i'm the author of the EOMA68 standard, and i commented earlier on this forum when i first discovered that the 96boards standard had been released as a fait-accompli final revision without any public consultation of any kind. i've also invited them to contact me for further input and consultation into future 96boards standards and have not received a response. from this we can logically deduce that 96boards is actively not interested in developing clear standards based on an open and public consultation process.
unfortunately, the time to ask for feature requests to be added to any hardware standard is during its development phase, not after it is finalised. sadly, any modifications to the pinouts of a hardware standard (extra features) can, by definition, only cause massive disruption to the existing community, to the point where it could in fact destroy the entire community because nobody can plug in boards that are supposed to be compatible without going through a hugely complex and costly evaluation process - time spent that only increases NREs as well as calls into question the future of the standard. if they can make changes after a standard is finalised, they cannot be trusted to declare that it is finalised, thus throwing the entire standard into question in the first place.
unfortunately, the 96boards standards committee did not ask for public input on the development of this standard, and, as a result, we have some severe design flaws that not only limit its expected lifetime but actually impose on the PROCESSOR DESIGNERS - the fabless semiconductor companies - what they can and cannot do (i.e. what the pinouts of the PROCESSOR must be, what the voltage levels have to be, and so on). in essence: any processor that complies with the 96boards standard is by definition, limited to very specific target markets. this in turn told us (three years ago) that the 96boards standard will either have extremely limited uptake or will be extremely short-lived. it's been three years so far: we only have three available products, thus confirming the assessment made shortly after the fait-accompli was enacted.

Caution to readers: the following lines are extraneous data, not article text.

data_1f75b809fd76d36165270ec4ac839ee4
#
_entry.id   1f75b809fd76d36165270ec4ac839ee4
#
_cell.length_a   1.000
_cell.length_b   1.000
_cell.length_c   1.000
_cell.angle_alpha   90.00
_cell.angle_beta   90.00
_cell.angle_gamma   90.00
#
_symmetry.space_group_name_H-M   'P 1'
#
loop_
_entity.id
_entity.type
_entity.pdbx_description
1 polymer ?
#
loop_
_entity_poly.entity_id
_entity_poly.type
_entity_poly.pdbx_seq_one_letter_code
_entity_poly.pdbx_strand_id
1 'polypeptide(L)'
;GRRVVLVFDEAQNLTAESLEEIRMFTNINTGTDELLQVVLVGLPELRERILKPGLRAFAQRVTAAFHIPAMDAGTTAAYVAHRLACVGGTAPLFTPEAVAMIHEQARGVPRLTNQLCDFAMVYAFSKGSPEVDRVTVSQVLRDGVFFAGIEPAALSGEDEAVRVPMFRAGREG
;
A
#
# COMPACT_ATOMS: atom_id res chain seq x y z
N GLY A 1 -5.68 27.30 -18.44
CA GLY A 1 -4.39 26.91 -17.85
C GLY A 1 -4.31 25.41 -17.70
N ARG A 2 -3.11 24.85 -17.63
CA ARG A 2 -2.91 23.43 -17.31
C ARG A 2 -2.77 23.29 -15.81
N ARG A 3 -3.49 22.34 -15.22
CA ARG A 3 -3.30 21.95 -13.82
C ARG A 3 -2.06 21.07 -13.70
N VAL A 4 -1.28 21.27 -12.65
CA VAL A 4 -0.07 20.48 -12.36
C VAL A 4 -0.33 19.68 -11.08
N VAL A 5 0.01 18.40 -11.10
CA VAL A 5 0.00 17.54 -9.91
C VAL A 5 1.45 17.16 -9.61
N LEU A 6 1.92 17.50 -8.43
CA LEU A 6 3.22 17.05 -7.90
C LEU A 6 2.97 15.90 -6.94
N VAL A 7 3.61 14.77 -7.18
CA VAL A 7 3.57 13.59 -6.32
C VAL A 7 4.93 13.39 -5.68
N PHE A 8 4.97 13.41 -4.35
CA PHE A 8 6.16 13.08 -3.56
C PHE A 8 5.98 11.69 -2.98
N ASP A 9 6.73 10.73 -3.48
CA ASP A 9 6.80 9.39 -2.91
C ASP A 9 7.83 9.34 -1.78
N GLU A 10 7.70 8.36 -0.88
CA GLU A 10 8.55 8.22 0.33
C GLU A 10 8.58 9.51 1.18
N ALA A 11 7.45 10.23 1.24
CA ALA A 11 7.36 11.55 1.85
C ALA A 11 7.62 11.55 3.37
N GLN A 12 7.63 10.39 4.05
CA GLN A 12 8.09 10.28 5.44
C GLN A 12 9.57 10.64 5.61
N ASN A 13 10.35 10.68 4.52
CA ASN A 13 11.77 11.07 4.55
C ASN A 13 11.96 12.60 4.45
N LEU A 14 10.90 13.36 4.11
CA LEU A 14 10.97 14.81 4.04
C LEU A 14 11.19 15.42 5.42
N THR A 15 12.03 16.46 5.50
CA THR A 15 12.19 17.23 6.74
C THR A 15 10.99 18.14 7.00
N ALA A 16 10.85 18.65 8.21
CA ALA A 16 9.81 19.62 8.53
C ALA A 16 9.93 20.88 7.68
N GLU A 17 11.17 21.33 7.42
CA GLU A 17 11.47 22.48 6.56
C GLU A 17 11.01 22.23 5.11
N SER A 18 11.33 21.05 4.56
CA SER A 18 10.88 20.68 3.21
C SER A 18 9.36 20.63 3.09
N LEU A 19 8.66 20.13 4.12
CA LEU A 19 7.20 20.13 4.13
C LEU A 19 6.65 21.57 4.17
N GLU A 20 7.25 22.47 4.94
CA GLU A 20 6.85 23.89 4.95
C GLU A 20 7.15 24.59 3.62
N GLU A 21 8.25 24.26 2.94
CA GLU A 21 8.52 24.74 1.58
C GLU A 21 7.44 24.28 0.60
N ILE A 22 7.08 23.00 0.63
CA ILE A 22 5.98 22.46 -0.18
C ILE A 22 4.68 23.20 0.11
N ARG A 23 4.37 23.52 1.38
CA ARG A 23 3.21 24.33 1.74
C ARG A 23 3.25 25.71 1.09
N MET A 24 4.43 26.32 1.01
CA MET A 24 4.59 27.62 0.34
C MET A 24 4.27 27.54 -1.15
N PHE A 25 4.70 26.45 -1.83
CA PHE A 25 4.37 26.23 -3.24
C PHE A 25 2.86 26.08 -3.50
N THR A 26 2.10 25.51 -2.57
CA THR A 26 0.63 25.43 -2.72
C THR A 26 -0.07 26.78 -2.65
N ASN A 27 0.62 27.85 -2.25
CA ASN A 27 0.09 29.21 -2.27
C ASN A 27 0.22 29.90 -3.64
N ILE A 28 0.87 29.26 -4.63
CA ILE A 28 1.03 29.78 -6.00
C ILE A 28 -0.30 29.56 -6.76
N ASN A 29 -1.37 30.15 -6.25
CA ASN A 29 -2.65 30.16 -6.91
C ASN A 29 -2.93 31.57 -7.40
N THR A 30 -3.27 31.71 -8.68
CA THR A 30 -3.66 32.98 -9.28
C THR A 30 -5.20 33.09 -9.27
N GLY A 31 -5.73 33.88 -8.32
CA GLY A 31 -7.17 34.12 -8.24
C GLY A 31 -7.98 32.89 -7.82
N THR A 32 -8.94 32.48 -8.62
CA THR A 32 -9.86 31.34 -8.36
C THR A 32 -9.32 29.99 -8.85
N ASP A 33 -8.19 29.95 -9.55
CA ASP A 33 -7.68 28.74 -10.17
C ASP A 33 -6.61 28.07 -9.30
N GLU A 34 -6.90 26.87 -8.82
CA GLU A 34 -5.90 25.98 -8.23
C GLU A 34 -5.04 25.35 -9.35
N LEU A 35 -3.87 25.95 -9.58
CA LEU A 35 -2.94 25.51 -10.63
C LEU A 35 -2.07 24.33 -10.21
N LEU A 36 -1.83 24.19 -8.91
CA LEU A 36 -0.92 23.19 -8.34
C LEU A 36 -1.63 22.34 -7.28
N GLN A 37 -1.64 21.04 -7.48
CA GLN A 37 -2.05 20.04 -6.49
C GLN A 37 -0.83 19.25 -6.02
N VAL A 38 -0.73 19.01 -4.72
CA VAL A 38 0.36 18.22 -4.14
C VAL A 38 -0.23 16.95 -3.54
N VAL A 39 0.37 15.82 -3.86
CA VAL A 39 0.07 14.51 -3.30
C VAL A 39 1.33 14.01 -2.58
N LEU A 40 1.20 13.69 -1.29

the only way by which a standard may be safely modified is if the speed of a particular port (for example SD/MMC) is enhanced but at the same time auto-negotiates to those higher transfer rates OVER THE SAME PINOUTS. for example, 10/100/1000 ethernet all use the same wires and there is auto-negotiation. SD/MMC may use 1, 2, 4 or 8 wires, and may auto-negotiate all the way from SPI-level speeds up to SSD-comparable transfer rates. PCI-e, SATA, USB and many more - they all have this capability to auto-negotiate, and thus are safe to "upgrade" without causing any kind of disruption to a standard. in fact, the standard should in fact take into account (define the possibility of) increased speeds of such interfaces in order to remain relevant. EOMA68 for example can go all the way from USB 1.0 to USB 3.1, giving it a reasonable projected life-expectancy of at least a decade.
in short, awilkie, whilst it sounds reasonable to make feature requests, if the answer is not "no" - which through the deafening silence and lack of timely response from authoritative sources we may reasonably and rationally assume (and hope) that it is in fact "no", you are going to have to use the real-time software-defined PWM bit-banging module that is available in the linux kernel. this module, which i found a year ago, relies on the high-speed timer capability being enabled, as well as there actually being fast enough hardware timers in the processor being available to back up the linux kernel so that software-defined PWM can in fact be provided at all.
you had also better hope that software-defined PWM is sufficiently stable, or that the target product market is not mission-critical or that someone's life is not dependent on this functionality. if it is, you should look at following andy's advice which is to use an I2C-based PWM GPIO chip. although, to be honest, the cost of such ICs is so relatively large that to be honest you might as well look at putting in something like an STM32F072 (which is supported by libopencm3, a software package and associated libre community that i can thoroughly recommend) or any other $1 to $1.50 embedded controller. this has the advantage that you could get a $10 NUCLEO-STM32F072 board (or other EC board) to carry out initial development, rather than have to spend money prototyping up a PCB.
apologies this might not be the answer that you were expecting, but i trust that you appreciate both some insight into why your feature request cannot (safely) be complied with, as well as appreciate the pointers into some alternative ways in which you might safely and cost-effectively engineer a product using the PWM functionality that you were expecting to have. if you have any questions, you need only ask.
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